Furthermore, since we are testing API endpoints, we also need a module for sending HTTP requests. Chai-http fulfills that role by communicating with the application/server, returning the responses, and using Chai assertions to verify the results.

In a Mocha test, we describe our tests using the describe function, which typically contains our test cases. The individual test cases are implemented using the it function, which is where we insert our assertions.

describe("API endpoint /colors", () => {
  it("should return all colors", () => {

Create a new directory test and inside that directory a file app.test.js to write our Mocha test.

import chai, { expect } from "chai";
import chaiHttp from "chai-http";
import app from "../app/app.js"; // Our app


describe("API endpoint /colors", () => {
  before(() => {});

  after(() => {});

  // GET - List all colors
  it("should return all colors", async () => {
    const res = await chai.request(app).get("/colors");

  // GET - Invalid path
  it("should return Not Found", async () => {
    const res = await chai.request(app).get("/INVALID_PATH");

  // POST - Add new color
  it("should add new color", async () => {
    const res = await chai.request(app).post("/colors").send({
      color: "YELLOW",

  // POST - Bad Request
  it("should return Bad Request", async () => {
    const res = await chai.request(app).post("/colors").type("form").send({
      color: "YELLOW",

Chai HTTP sends all requests to our Express application instance, which we import in Line 3, and returns a promise (Lines 14, 23, 29, 40). Mocha waits for the promises inside the it functions to resolve, before it continues to the next test case, unless it is setup to use callbacks. The before and after blocks can be used to setup our tests before any testing begins, and clean-up after all tests have been completed.

Running the tests

Before we run our tests, we should first install the application dependencies. Since we only use Mocha/Chai during development, it’s a good practice to save them as devDependencies using the --save-dev parameter.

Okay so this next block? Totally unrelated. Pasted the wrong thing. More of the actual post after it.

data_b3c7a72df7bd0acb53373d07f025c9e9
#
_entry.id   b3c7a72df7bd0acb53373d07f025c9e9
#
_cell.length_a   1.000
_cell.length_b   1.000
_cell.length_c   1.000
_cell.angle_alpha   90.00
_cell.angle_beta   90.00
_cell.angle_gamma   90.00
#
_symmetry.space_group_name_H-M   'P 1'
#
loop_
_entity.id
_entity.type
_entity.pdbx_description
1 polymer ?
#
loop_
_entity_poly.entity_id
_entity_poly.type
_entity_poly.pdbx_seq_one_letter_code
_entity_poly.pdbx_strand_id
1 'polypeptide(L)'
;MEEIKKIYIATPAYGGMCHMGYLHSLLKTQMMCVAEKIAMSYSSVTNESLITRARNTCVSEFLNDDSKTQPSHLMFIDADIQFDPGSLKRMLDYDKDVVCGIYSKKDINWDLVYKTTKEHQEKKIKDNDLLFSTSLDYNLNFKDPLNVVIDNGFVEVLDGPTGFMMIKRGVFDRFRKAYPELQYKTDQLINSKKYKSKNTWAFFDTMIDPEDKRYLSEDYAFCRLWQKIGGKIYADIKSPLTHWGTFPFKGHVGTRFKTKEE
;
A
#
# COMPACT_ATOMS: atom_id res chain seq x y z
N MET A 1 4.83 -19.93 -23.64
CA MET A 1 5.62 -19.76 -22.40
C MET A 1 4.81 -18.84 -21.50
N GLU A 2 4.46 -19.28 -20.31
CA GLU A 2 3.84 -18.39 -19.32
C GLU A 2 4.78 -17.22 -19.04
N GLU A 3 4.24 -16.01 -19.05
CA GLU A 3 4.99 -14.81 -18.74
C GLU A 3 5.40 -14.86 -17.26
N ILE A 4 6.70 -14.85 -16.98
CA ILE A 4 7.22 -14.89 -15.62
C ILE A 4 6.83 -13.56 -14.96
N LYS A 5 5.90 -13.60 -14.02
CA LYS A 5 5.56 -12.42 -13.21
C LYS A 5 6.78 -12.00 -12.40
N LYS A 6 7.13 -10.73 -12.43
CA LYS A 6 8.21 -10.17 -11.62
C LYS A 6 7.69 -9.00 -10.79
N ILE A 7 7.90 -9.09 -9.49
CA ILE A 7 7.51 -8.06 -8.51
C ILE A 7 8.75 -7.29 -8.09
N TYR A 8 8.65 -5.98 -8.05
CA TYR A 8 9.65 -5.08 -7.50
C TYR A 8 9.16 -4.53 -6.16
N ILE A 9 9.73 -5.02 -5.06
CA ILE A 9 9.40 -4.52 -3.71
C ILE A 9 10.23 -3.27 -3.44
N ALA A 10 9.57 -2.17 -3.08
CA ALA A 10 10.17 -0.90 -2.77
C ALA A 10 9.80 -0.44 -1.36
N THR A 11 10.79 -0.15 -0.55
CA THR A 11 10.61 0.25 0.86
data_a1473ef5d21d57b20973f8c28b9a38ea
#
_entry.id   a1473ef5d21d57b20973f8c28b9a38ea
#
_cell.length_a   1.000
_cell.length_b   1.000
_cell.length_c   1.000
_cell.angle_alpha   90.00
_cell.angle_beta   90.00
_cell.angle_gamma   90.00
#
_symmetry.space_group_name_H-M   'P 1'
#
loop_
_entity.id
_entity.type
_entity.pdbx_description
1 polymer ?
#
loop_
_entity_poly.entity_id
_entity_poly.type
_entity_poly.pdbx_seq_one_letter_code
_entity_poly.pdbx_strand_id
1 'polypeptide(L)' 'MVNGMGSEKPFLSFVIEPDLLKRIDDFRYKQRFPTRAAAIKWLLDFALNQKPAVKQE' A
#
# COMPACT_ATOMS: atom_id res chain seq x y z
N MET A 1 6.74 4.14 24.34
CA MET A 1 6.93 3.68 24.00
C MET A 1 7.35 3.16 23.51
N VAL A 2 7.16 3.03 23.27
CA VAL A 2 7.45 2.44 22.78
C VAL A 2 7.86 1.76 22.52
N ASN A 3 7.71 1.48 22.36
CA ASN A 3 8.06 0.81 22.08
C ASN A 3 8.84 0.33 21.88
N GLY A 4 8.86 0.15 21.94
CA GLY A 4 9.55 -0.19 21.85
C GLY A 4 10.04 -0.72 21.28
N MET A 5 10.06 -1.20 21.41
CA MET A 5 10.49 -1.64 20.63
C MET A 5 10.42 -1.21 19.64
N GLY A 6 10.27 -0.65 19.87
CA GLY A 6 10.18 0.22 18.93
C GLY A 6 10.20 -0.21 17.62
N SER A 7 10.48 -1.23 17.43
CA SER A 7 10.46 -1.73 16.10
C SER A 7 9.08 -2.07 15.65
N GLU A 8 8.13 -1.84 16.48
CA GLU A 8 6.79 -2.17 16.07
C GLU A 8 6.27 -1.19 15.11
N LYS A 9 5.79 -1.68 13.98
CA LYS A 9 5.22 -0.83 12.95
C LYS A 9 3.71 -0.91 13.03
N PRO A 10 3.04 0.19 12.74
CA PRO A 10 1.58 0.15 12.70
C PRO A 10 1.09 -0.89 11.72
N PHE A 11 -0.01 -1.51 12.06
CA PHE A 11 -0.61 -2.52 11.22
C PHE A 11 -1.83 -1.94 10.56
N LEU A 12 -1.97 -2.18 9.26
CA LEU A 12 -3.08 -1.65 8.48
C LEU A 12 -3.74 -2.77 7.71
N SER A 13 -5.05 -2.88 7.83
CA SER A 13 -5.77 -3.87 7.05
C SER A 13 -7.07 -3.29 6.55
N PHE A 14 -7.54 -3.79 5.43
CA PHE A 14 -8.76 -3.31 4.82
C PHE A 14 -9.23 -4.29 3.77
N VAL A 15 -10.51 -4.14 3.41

npm install express --save
npm install mocha chai chai-http --save-dev

Your package.json should be similar to the one below.

  "name": "colors-api",
  "version": "1.0.0",
  "private": true,
  "description": "",
  "type": "module",
  "main": "index.js",
  "scripts": {
    "start": "node index.js",
    "test": "mocha --recursive --timeout 5000"
  "dependencies": {
    "express": "^4.18.2"
  "devDependencies": {
    "chai": "^4.3.10",
    "chai-http": "^4.4.0",
    "mocha": "^10.2.0"

Note that, by default, mocha --recursive runs all tests it finds under the test directory. In addition, npm automatically inserts node_modules/.bin into our shell’s PATH, that’s why we can execute Mocha without installing it globally.

To run our test, simply execute npm test.

npm test
API endpoint /colors
  ✓ should return all colors
  ✓ should return Not Found
  ✓ should add new color
  ✓ should return Bad Request
4 passing (71ms)

If there are no errors, then the output should be similar to the above, otherwise Mocha will report the test case and code line where the test failed on.

You can find all source code in this tutorial in my GitHub repository.